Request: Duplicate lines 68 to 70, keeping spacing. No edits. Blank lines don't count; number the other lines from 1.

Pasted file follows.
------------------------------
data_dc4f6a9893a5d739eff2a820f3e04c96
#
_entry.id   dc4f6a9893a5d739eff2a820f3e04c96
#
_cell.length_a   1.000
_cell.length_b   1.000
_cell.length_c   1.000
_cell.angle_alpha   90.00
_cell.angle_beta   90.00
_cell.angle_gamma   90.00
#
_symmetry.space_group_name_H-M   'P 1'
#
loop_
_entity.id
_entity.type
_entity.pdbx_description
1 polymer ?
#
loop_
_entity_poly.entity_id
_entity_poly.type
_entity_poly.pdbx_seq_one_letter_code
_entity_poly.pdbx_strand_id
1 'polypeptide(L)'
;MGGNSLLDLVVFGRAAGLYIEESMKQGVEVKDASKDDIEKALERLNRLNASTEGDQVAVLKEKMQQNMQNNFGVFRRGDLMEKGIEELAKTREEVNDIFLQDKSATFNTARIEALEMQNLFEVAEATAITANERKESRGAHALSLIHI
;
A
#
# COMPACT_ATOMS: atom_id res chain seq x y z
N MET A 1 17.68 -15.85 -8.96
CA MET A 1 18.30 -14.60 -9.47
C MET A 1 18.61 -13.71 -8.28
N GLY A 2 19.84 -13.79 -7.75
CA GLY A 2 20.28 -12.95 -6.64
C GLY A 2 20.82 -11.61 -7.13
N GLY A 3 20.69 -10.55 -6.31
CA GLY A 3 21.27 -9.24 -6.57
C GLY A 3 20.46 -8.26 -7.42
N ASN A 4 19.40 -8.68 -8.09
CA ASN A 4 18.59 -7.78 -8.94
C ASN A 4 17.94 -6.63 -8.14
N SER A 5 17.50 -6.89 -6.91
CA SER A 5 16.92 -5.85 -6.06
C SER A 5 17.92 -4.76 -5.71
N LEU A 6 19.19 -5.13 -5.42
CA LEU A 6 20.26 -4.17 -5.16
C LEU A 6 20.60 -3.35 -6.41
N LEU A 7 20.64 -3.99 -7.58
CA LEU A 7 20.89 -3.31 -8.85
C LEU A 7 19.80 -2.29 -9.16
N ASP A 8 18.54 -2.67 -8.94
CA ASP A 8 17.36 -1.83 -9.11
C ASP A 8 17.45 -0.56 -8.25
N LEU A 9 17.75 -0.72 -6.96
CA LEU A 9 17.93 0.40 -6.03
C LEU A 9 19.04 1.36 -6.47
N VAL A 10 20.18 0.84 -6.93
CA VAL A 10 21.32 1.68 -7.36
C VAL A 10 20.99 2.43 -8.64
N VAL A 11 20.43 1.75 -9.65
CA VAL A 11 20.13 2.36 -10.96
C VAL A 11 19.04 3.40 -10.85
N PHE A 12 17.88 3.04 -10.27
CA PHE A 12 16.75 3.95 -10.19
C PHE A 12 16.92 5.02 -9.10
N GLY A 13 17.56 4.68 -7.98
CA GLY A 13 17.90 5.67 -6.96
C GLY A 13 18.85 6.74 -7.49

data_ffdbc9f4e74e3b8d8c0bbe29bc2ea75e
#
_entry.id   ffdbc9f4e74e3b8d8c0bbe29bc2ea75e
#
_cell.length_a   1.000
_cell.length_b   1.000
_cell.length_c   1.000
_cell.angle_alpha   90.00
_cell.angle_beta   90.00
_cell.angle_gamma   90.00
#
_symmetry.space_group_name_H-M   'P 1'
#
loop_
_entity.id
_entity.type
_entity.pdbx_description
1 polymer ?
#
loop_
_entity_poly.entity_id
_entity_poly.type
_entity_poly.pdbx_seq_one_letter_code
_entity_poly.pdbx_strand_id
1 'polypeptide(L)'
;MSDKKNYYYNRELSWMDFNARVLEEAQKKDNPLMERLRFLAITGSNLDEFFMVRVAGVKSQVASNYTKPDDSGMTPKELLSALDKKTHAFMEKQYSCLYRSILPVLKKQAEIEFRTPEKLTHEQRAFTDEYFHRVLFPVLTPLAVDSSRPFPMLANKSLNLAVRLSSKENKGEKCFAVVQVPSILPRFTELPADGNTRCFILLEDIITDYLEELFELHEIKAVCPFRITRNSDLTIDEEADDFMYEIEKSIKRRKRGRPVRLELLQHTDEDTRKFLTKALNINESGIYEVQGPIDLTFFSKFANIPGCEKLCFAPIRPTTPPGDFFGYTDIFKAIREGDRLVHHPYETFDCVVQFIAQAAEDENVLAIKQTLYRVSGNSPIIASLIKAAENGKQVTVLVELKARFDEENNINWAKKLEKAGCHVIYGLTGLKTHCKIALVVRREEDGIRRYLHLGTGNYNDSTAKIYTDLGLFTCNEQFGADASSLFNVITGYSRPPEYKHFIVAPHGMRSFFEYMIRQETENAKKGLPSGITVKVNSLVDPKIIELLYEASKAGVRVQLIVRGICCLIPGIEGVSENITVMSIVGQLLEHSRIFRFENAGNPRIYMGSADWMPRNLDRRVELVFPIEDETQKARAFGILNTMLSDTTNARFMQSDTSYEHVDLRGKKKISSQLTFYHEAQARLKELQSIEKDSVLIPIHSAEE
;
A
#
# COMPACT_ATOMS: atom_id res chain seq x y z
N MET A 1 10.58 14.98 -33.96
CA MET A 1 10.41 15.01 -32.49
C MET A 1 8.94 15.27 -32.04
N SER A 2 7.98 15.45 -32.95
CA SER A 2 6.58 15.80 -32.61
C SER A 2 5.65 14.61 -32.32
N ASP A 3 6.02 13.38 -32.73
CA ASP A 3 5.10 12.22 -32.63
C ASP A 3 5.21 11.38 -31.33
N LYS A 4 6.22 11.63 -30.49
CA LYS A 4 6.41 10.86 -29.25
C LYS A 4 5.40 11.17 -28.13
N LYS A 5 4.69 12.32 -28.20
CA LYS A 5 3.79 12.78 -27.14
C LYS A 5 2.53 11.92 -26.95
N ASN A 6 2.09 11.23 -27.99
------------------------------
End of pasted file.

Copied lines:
CA GLY A 13 17.90 5.67 -6.96
C GLY A 13 18.85 6.74 -7.49

data_ffdbc9f4e74e3b8d8c0bbe29bc2ea75e